Cookbook road test: The Tucci Table
The theme… Some cookbooks are visually inspiring but don’t deliver on the recipe front and are cool in tone; others are like a glimpse into someone’s life – warm and inviting, with recipes that make you want to join the family party. The new book by American actor Stanley Tucci (of Devil Wears Prada, Hunger Games and, more recently, TV series Fortitude fame) and his wife Felicity Blunt falls into the latter category. It makes you want to draw up a chair at their kitchen table, be part of their family, dive in and eat the food.
The tale of how the two met is moving as well as funny. I won’t spoil the story – you need to read it. As well as recipes the two of them cook together with the family, the book includes favourite dishes from Stanley’s late wife Kate, who he describes as ‘a wonderful and generous cook’. That was some task, though, because the recipes were never written down, so he and children Isabel, Nicolo and Camilla have spent many hours trying to re-create them.
You’re getting the idea… This is a book with heart and soul – and I like it very much. As Stanley says: “The dinner table is the anvil upon which we forge our relationships – be they ties of family, of friendship, of new love or of old.”
What about the recipes? There’s a broad mix, from sausage rolls to ravioli to casseroles to blueberry pie – a melding of culinary cultures, from Italian to American (that’s the Stanley influence) to British (via Felicity). My only criticism is that the recipes are all in imperial measures, which I know is still the norm in the US but in Britain is unusual so I’m surprised the conversions weren’t included in the book.
The recipe test… I tried out the roasted pork belly (you need one from a good butcher), using a piece that was just over a kilo in weight. The only thing I changed was scooping off some of the fat from the tin before making the gravy, as I’m not keen on overly fatty gravy – and there’s already so much richness in the meat. It’s a good recipe, though (you can’t beat the combination of fennel, garlic and pork). You’ll need a set of cup measures…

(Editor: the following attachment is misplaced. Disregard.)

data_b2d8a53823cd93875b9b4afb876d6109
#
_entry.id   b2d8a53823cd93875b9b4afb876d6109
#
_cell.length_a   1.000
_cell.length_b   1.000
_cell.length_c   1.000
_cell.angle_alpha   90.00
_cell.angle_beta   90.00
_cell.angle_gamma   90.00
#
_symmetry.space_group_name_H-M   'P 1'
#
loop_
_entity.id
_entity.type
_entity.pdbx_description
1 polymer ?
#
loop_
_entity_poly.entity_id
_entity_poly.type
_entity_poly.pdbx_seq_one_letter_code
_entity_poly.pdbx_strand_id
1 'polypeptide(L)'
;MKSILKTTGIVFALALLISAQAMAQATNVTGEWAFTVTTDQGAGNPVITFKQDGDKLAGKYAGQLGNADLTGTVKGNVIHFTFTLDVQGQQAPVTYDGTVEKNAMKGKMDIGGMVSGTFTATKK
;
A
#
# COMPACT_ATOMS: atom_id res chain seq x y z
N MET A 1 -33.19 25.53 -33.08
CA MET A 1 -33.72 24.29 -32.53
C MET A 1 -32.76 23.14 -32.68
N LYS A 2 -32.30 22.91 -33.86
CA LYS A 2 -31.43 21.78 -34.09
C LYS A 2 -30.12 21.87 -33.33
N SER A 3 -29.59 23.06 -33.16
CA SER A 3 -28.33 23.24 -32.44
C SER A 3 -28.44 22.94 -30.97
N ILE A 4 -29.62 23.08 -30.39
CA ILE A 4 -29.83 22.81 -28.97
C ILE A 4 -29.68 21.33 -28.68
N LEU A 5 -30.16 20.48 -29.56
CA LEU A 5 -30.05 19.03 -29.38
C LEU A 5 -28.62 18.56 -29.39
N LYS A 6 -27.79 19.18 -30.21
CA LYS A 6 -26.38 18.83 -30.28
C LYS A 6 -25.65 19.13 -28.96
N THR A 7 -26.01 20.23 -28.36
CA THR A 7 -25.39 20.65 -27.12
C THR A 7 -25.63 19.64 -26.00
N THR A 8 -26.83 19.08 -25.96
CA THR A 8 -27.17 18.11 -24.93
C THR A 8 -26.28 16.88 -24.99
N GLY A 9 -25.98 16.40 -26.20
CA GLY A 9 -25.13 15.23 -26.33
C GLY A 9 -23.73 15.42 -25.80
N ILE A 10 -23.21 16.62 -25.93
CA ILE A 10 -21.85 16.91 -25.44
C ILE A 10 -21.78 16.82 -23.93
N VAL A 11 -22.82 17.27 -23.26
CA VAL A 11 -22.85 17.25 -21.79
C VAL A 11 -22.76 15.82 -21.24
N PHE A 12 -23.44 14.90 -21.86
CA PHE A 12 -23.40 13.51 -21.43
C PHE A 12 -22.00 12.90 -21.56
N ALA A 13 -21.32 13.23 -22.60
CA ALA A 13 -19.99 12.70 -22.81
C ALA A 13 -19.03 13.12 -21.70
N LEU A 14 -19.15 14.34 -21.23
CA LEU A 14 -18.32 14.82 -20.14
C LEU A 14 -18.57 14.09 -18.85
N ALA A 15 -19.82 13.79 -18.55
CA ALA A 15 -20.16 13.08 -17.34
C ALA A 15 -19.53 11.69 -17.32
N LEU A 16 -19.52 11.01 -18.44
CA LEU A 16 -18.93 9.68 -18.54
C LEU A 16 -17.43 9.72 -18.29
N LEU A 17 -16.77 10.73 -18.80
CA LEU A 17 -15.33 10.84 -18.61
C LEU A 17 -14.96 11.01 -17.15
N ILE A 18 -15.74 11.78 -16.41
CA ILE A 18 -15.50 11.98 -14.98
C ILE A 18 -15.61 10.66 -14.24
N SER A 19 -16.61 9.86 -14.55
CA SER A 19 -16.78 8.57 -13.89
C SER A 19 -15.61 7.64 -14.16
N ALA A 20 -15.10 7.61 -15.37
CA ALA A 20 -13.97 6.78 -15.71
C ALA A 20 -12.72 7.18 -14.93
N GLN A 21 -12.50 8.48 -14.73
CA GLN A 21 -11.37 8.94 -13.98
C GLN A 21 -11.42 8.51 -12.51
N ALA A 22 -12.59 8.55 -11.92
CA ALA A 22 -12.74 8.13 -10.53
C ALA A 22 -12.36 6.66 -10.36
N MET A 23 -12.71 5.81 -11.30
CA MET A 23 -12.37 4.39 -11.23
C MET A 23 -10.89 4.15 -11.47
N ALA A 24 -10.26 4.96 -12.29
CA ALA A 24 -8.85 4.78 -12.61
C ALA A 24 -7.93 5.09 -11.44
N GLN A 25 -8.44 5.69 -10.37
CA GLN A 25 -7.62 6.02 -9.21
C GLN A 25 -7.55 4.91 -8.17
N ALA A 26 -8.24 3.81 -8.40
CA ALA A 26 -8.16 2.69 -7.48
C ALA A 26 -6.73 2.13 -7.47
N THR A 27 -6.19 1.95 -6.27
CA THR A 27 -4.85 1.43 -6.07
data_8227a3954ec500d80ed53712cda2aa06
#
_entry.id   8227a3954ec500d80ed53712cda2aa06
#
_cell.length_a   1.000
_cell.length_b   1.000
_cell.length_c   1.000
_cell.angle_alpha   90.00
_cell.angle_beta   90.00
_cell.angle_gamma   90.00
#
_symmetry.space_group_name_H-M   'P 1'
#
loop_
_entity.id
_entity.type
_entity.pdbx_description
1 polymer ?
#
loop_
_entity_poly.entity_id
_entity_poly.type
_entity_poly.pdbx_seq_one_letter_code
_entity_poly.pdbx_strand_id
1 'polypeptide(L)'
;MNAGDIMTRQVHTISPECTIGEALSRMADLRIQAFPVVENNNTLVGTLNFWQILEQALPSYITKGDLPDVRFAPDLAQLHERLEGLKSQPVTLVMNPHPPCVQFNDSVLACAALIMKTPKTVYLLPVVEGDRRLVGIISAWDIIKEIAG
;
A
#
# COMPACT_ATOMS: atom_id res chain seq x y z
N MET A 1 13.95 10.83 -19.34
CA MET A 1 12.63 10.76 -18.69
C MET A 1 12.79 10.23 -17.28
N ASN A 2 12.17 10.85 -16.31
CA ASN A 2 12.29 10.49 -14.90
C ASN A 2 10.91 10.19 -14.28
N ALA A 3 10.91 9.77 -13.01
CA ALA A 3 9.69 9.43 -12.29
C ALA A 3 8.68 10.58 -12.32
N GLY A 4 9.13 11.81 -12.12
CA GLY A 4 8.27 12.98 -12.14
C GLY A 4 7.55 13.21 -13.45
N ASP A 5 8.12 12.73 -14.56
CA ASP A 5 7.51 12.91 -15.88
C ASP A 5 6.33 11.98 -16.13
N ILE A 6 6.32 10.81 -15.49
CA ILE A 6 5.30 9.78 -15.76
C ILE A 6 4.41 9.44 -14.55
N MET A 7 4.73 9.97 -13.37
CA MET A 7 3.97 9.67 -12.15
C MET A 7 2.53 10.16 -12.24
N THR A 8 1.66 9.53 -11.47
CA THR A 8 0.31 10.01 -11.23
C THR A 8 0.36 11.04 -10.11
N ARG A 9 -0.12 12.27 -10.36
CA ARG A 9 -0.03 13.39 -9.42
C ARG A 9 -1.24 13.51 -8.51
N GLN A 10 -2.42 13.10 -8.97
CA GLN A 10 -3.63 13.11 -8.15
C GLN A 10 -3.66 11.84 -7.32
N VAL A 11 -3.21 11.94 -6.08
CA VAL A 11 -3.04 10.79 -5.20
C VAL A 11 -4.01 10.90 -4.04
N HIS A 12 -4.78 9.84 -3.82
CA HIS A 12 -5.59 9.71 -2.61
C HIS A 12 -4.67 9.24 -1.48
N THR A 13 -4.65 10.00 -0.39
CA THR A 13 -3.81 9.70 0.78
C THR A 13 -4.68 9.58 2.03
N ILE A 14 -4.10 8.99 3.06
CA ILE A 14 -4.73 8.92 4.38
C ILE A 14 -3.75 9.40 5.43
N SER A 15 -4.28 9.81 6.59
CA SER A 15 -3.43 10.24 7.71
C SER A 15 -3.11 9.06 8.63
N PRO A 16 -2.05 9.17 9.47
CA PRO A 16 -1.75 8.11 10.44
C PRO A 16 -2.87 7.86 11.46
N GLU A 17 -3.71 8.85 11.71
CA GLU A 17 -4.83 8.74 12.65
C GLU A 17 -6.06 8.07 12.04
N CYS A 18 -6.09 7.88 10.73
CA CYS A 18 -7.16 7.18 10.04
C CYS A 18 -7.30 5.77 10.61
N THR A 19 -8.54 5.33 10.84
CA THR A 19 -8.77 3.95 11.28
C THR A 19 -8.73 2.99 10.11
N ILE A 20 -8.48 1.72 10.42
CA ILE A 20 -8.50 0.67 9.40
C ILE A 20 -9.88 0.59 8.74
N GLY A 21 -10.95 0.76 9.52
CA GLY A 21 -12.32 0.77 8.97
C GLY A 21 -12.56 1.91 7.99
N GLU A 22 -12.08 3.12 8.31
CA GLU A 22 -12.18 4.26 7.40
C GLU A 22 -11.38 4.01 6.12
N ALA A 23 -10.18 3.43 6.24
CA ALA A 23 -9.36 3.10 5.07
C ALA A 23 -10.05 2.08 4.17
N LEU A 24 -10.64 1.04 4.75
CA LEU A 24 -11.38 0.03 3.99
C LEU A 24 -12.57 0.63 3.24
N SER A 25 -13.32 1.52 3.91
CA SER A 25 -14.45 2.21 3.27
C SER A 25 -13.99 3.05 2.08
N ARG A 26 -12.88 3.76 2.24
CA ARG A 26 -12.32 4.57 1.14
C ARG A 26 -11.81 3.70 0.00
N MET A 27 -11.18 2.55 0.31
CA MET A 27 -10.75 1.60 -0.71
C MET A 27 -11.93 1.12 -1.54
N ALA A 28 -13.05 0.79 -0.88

Roasted pork belly
“Our friend, chef Adam Perry-Lang, once arranged for what seemed to be about 20lbs of pork belly to be delivered to our house. Needless to say, we became obsessed with perfecting the ultimate crackling. After a few trials, we found the method below to be consistently successful. However, all of your methods will be for nought unless you have a nice, thick layer of fat on your meat,” says Stanley. “By cooking the pork over the roasting vegetables, you end up with a delicious, thick gravy that combines the sweetness of the vegetables with the salty, pork meat juices without you having to do too much.”
- One 2½ to 3lb pork belly, skin scored crosswise
- ¼ cup finely chopped fresh thyme leaves
- 1½ tbsp fennel seeds
- 2 good pinches of sea salt
- 1½ tbsp extra virgin olive oil
- 2 onions, sliced
- 3 carrots, halved lengthwise
- 2 celery stalks, cut into thirds
- 1 whole head garlic, unpeeled, sliced in half
- 1¾ cups white wine
- 1¾ chicken stock
- 1 tbsp plain flour
- Ideally, take your meat out of the fridge for a couple of hours before you want to cook it to bring it to room temperature. This also allows the fat to dry out, making for better crackling.
- Preheat the oven to 475°F (about 230°C fan oven).
- Place the thyme leaves, fennel seeds, and salt in a mortar and pound them with a pestle. When they are ground, pour in the olive oil and mix until they form a thin paste. Rub the paste into the pork belly skin, working it into the scored skin. The oil will help the herbs stick to the pork. Make sure to rub the paste into the bottom of the belly, too, so it imparts as much flavour as possible to your meat.
- Place the pork belly on a roasting rack set in a deep baking pan. Roast the pork for about 30 minutes, until the skin has started to puff and turn golden. Remove and distribute the vegetables and garlic underneath the rack. Reduce the oven temperature to 325°F [about 160°C – or 140° fan oven] and bake for one hour more.
- Pour half the wine and half the stock into the pan and continue to bake for 45 minutes more. Check that your meat is utterly soft, then remove from the oven; otherwise, continue cooking until the meat starts to fall apart. Note that every piece of meat you cook will be a little different – some will have more fat, some a little less. When the meat is done, let it rest for 15 minutes or so while you make the gravy.
- Remove the rack from the roasting pan and set the pan on the stove top over a low heat. Whisk in the flour until the mixture starts to thicken. Add the remaining stock and wine and bring to a simmer while mashing the vegetables into the liquid. Pour the mixture through a sieve into a bowl, pushing on the solids with the back of a spoon. Discard any solids left in the sieve and transfer the gravy into a warmed boat.
- Coarsely chop the pork into pieces of meat and crackling and serve on a board with the gravy on the side.
- Serve with mashed potatoes or basic risotto and roasted vegetables. Alternatively, serve with English roast potatoes and apple sauce.
The Tucci Table, by Stanley Tucci and Felicity Blunt (Orion, £25), is out now
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